The simple addition of a bump cap is the equivalent of a buying an insurance policy. It

One Heck of a Bump

Depending on the environment, bump caps can be customized to suit most situations.

Head protection isn't the most talked about form of PPE. Most people equate it to simply wearing a hard hat, and for the most part, that's true. The bulk of head injuries sustained are construction related, whereas an object falls through the sky or swings from overhead, so why would anyone really see anything differently?

Then Hollywood stepped in. Suddenly a movie about concussions suffered in sports became relevant to everyday factors in the industrial workplace, and head trauma became a hot topic. Many companies dug deep and started focusing on implementing ways to ensure that their employees would remain concussion free. After all, it wasn't very long ago that the prescription to head injuries was relegated to just a "walk it off" solution.

My expertise lies in head injuries sustained by an individual from self-propulsion—basically, people who bump into things. As odd as it sounds, most injuries of this type are not due to someone's careless nature, but the nature of the environment, as well as having the wrong type of PPE.

Hard hats are great for construction sites where the dangers are largely overhead, but they are not so efficient for confined spaces and are designed to prevent impact from a moving object. Bump caps are designed to have a lower profile and offer cushioning directly against the front of head, where most users will strike against an inanimate object, such as a door frame, inside a pipe, under a sink, or an airplane wing. The impact of a body in motion against a very solid immovable object never ends well.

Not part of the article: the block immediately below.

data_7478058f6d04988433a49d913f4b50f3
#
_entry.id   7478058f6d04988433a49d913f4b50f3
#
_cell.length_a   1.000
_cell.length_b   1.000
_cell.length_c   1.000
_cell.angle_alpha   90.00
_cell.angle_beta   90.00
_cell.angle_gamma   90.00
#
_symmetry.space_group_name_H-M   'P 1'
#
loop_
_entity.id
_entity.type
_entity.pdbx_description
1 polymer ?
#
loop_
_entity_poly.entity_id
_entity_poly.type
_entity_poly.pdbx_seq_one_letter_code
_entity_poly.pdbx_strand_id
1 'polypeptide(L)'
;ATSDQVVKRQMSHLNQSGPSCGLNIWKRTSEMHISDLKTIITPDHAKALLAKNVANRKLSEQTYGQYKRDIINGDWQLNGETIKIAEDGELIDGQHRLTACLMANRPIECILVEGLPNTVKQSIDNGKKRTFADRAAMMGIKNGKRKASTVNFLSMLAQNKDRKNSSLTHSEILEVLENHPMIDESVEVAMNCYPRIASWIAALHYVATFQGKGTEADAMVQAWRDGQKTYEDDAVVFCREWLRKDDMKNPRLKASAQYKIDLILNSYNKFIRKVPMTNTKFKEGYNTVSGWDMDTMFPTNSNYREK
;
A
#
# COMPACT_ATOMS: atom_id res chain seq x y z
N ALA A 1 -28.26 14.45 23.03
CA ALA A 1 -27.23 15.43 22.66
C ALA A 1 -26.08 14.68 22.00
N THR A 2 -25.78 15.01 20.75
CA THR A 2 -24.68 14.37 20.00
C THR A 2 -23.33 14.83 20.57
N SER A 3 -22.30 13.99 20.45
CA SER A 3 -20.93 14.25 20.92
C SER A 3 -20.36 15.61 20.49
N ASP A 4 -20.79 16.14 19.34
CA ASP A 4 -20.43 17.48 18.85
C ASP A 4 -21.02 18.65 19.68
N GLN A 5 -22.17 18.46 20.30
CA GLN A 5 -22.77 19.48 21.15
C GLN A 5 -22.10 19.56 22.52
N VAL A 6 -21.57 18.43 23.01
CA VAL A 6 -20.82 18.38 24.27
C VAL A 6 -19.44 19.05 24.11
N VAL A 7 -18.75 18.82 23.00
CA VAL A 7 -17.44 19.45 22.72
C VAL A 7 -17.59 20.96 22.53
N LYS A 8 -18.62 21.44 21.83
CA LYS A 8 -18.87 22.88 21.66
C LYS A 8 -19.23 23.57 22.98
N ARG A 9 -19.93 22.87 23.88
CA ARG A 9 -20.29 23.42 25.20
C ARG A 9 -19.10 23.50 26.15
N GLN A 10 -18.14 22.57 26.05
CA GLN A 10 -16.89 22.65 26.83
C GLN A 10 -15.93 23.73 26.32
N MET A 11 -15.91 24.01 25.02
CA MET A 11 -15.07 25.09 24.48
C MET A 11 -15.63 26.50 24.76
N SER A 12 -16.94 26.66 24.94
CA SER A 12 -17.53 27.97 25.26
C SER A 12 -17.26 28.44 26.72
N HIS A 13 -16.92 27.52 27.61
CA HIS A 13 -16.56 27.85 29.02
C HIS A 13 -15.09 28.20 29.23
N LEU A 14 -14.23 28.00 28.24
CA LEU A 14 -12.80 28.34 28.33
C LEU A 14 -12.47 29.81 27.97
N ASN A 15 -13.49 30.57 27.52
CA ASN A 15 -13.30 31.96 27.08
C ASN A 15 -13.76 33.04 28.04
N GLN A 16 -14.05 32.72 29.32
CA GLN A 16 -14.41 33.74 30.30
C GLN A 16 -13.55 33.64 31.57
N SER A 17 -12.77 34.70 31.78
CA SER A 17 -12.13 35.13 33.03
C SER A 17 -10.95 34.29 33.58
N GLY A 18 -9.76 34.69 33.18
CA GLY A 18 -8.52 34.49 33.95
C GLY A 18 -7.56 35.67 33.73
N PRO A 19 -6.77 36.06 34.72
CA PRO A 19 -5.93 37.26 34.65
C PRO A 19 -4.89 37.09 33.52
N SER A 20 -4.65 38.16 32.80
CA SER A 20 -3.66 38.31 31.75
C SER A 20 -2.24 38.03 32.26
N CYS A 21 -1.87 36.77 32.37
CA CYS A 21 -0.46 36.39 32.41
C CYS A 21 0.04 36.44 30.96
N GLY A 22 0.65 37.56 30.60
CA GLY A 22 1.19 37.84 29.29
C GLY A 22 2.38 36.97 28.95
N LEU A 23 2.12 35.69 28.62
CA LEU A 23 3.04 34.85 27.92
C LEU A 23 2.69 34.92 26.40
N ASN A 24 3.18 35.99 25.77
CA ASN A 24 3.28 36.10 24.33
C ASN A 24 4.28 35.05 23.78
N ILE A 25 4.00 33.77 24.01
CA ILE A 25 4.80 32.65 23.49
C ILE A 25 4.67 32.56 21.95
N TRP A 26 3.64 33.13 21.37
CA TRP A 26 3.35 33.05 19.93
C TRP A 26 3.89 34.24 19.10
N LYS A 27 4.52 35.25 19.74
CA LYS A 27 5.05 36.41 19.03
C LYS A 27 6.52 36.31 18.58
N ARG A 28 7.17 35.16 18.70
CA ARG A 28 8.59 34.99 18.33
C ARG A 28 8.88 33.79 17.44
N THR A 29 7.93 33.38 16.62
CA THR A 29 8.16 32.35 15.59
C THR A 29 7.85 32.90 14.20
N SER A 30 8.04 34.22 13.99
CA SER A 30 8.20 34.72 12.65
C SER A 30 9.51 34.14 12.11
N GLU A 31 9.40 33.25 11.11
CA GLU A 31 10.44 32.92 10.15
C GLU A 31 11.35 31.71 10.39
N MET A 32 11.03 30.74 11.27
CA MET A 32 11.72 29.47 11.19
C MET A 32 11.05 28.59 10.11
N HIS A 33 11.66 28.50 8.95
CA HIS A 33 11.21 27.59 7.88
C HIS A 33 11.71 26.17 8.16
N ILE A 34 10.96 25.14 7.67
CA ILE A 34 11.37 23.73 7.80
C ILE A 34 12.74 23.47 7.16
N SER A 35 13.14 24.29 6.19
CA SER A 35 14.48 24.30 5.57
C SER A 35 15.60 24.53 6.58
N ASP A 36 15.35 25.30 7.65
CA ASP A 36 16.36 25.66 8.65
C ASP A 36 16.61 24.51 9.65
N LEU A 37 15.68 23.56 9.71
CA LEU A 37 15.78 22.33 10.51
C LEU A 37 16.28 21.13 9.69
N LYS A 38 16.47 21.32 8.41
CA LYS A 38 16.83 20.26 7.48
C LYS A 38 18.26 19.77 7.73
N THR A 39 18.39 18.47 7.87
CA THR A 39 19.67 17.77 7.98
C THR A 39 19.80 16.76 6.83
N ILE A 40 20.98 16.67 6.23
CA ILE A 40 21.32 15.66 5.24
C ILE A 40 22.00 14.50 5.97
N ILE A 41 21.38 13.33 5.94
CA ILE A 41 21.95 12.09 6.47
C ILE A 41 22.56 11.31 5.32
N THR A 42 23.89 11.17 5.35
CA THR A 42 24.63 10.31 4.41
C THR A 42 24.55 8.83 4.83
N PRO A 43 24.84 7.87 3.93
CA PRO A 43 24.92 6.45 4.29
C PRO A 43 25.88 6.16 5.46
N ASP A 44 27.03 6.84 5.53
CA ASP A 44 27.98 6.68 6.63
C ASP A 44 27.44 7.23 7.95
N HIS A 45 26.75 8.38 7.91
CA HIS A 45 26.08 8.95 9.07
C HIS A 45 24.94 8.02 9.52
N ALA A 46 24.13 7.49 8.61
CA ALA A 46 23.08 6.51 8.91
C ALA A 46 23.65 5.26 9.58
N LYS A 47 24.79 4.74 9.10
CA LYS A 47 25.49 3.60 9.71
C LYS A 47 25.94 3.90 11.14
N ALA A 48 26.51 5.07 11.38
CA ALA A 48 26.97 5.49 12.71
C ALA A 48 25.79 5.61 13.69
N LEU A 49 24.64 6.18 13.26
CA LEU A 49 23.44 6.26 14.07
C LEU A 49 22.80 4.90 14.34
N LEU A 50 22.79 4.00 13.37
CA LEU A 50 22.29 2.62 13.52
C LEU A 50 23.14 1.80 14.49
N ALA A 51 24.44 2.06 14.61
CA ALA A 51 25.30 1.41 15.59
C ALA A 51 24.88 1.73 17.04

Much like for a football player, the impact from hitting your head against something that is not moving can result in a concussion, a traumatic brain injury that affects your brain function. While the effects are usually temporary, they will often sideline the individual, affecting the bottom line of the company. The resulting headaches, problems with concentration, loss of memory, and difficulty with balance and coordination will force the removal of the employee from work. One easily solvable problem can massively affect daily production by either removing a key player or, worse, having the person work while disoriented, most likely leading to more accidents.

The most achievable solution is the introduction of a bump cap. Depending on the environment, bump caps can be customized to suit most situations with reduced brim sizes for increased peripheral vision, styling designed to accommodate hearing protection, and textiles better suited for extreme weather environments.  Depending on the budget, many bump caps that are currently available on the market are about as comfortable to wear as a baseball cap.

Choosing the Right Bump Cap
The important factors when choosing the right bump cap are:

  • The temperature of the environment: Choose the right style and fabrics.
  • Proximity to work area: Reduced visor size for greater peripheral vison.
  • Possible liquid or contaminants from overhead: The right fabrics and visor.
  • Corporate colors and uniform design.
  • Sizing of the shell: One size fits most.
  • Additional tools, such as intergraded LED in the brim to negate the need for head lamps.
  • Required PPE that may be affected by the cap.
  • The OSHA requirements for the work site.
  • Proper EN812 certification (the only recognized certification as of the writing of this article).

The simple addition of a bump cap is the equivalent of a buying an insurance policy. It's always there when you need it, and it's even protecting you when you don't.

This article originally appeared in the March 2019 issue of Occupational Health & Safety.

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